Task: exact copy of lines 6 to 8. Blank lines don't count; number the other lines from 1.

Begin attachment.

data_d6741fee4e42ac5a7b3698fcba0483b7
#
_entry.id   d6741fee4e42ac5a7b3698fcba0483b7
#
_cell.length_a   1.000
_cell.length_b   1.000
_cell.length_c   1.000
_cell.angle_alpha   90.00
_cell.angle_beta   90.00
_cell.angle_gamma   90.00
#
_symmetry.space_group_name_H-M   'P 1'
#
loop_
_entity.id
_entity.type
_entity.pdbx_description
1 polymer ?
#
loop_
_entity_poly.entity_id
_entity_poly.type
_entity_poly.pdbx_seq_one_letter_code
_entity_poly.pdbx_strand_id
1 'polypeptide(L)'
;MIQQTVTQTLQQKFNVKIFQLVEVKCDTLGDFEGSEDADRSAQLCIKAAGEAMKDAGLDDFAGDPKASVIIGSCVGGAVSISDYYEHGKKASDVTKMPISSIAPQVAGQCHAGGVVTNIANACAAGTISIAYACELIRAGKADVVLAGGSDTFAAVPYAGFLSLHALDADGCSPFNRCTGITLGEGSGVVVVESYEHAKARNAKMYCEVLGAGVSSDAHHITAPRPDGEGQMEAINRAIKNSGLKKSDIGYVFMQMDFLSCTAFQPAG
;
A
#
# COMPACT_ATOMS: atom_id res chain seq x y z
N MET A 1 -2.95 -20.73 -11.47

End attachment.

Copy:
_cell.length_b   1.000
_cell.length_c   1.000
_cell.angle_alpha   90.00